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The Collected Archives

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Turks and Caicos Islands
Lewis St. George Stubbs fonds

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Click here to view the digitized archival material.

Institution: University of Manitoba Archives & Special Collections

Collection Identifier: MSS 188, PC180 (A.96-94, A.97-69)

Title: Lewis St. George Stubbs fonds

Dates: 1890-1982

Extent: 4 m of textual records. -- 13 photographs.

Biographical Sketch: Lewis St. George Stubbs was born
on June 14, 1878 in the Turks & Caicos Islands, British
West Indies. He left Cambridge University, where he was
studying to become a medical missionary, to fight in the
Boer War 1900-1901. He immigrated to Winnipeg in 1902
and was called to the Manitoba Bar Association in 1906.
In 1904 he married Mary Wilcock. In 1908 they moved to
Birtle, Manitoba where he practiced law for fourteen years.
In 1921 he ran unsuccessfully for the Liberal Party against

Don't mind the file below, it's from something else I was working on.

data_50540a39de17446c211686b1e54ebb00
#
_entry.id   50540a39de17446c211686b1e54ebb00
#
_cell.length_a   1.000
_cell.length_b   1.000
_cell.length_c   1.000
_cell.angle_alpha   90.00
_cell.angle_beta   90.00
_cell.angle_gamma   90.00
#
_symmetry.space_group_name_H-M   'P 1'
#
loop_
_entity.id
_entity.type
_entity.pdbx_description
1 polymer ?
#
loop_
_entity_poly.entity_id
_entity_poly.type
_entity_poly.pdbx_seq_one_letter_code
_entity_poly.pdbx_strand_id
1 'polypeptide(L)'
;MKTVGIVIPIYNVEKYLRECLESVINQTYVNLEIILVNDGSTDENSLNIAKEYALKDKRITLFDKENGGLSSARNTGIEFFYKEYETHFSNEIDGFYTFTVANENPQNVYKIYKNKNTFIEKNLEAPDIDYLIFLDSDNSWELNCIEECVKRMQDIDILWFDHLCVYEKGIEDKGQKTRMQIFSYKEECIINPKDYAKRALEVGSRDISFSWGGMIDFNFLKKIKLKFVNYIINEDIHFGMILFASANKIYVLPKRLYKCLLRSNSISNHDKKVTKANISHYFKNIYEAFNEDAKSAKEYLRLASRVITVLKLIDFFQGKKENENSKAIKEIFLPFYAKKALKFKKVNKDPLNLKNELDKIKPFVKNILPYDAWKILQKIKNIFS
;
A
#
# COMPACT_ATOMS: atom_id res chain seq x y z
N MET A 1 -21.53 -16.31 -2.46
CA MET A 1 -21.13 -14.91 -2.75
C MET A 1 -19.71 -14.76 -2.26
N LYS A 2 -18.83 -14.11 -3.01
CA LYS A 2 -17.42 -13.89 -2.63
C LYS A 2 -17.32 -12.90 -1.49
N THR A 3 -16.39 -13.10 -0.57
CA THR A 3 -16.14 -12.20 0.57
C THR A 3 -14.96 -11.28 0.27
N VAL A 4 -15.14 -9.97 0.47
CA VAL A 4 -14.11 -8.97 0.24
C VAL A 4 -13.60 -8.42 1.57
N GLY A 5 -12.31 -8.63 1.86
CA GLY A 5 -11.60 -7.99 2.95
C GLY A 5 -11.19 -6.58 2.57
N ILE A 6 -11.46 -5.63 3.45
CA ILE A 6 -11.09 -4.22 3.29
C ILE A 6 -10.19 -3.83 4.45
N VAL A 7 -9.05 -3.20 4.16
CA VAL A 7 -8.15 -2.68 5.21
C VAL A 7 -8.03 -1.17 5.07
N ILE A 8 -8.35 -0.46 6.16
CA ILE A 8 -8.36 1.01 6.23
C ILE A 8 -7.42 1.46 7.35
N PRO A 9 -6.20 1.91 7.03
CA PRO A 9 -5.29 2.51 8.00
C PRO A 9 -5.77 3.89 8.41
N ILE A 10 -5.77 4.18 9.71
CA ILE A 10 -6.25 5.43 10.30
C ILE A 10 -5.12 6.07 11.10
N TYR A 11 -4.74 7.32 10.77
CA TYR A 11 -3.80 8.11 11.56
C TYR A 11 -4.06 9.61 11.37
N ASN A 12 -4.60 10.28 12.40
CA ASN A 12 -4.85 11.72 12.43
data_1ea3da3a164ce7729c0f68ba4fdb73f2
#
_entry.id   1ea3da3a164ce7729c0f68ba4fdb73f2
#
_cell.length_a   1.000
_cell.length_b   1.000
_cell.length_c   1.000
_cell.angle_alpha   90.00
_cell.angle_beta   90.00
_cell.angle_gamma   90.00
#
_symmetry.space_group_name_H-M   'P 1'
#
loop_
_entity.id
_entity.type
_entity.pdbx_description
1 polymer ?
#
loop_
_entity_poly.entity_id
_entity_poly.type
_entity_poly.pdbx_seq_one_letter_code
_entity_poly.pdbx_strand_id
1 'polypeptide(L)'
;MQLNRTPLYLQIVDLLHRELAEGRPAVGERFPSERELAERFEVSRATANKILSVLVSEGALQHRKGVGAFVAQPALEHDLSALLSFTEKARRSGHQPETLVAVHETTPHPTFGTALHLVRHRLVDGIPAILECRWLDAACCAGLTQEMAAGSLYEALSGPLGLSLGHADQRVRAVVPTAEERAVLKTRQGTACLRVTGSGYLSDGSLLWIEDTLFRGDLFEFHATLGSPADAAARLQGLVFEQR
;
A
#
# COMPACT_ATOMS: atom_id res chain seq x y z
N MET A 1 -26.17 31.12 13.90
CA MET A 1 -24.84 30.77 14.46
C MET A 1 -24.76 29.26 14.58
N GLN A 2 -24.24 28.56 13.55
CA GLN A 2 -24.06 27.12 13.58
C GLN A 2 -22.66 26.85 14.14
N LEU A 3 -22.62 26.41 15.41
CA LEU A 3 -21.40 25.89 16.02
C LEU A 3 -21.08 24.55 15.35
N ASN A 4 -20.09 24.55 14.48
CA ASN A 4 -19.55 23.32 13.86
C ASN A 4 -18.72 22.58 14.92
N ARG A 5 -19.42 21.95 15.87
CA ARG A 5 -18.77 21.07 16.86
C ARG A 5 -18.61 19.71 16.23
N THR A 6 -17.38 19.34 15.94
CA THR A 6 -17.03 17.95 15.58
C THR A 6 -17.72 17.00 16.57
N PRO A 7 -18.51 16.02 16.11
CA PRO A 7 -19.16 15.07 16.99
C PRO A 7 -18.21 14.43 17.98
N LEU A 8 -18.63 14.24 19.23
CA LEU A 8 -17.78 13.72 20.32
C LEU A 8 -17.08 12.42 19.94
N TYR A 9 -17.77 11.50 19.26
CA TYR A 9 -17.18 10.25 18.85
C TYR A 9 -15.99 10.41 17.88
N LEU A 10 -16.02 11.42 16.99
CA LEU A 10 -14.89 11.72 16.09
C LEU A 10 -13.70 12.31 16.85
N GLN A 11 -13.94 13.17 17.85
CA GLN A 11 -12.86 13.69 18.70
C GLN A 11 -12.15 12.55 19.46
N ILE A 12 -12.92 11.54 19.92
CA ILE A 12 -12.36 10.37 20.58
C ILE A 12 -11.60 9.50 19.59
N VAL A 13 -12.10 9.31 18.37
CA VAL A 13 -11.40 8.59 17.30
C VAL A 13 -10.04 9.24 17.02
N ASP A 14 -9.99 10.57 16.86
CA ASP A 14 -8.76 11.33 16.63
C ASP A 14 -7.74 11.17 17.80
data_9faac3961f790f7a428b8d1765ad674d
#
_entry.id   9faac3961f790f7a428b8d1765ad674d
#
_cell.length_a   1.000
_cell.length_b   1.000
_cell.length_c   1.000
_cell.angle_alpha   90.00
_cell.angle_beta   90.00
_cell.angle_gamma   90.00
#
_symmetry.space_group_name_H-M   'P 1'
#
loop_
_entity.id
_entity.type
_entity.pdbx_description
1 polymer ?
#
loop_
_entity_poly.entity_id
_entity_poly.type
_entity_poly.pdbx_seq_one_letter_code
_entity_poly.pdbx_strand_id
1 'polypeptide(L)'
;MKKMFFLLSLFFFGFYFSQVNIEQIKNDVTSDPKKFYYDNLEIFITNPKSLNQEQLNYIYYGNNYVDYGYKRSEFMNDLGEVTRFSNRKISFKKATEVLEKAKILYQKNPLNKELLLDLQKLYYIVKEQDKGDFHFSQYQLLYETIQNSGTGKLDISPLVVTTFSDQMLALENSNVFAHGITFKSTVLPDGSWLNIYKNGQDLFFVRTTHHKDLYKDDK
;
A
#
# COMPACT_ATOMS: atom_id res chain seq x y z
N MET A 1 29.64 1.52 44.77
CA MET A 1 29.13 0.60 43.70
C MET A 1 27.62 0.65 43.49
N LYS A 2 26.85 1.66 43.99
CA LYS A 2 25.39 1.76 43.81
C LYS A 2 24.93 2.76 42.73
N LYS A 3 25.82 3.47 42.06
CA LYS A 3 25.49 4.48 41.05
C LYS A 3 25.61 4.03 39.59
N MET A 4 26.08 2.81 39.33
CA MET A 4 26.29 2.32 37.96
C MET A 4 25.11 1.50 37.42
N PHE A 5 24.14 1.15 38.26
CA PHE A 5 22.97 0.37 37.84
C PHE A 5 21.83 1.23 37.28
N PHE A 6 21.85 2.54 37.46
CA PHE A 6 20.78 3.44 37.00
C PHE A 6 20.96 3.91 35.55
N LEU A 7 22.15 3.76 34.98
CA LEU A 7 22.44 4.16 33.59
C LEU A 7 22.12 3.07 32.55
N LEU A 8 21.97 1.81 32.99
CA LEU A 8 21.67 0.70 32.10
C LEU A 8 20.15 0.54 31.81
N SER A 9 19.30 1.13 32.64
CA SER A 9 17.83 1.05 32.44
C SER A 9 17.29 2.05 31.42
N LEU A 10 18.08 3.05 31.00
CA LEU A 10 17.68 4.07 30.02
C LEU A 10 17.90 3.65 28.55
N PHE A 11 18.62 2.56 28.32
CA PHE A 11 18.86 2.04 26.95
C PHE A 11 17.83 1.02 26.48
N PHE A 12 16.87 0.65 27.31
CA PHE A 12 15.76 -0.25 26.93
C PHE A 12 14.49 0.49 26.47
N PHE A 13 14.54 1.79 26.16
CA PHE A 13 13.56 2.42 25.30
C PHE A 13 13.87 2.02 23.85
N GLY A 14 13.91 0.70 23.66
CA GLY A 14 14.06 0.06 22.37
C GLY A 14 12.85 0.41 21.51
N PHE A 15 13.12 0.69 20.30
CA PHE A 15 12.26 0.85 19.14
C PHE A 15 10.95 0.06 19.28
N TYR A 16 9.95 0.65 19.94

T.A. Crerar the leader of the Progressive Party in the
federal riding of Marquette. In April 1922 he became the
first judicial appointment of the newly appointed Mackenzie
King and moved back to Winnipeg. Stubbs was removed
from the bench by order-in-council June 1, 1933 following
an inquiry into his judicial conduct. A month later he won
the nomination to become the C.C.F. party’s first
candidate in a bye-election in the riding of Mackenzie
in Saskatchewan. He lost the election and returned to the
practice of law in Winnipeg. In 1936 Stubbs ran as an
independent candidate in the provincial election and swept
the polls with the greatest electoral majority ever
recorded in the Manitoba Legislature. He won re-election
in 1941 & 1945. Stubbs was active in many left
leaning/united front political organizations.
He died in May 1958.

Digitized Material: The digitized material from the Lewis
St. George Stubbs fonds consists of correspondence
between Stubbs and his family in the Turks and Caicos
Islands, detailing his immigration to England and
to Canada.

Click here to view a full description of the Lewis St. George Stubbs fonds.








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Archives & Special Collections
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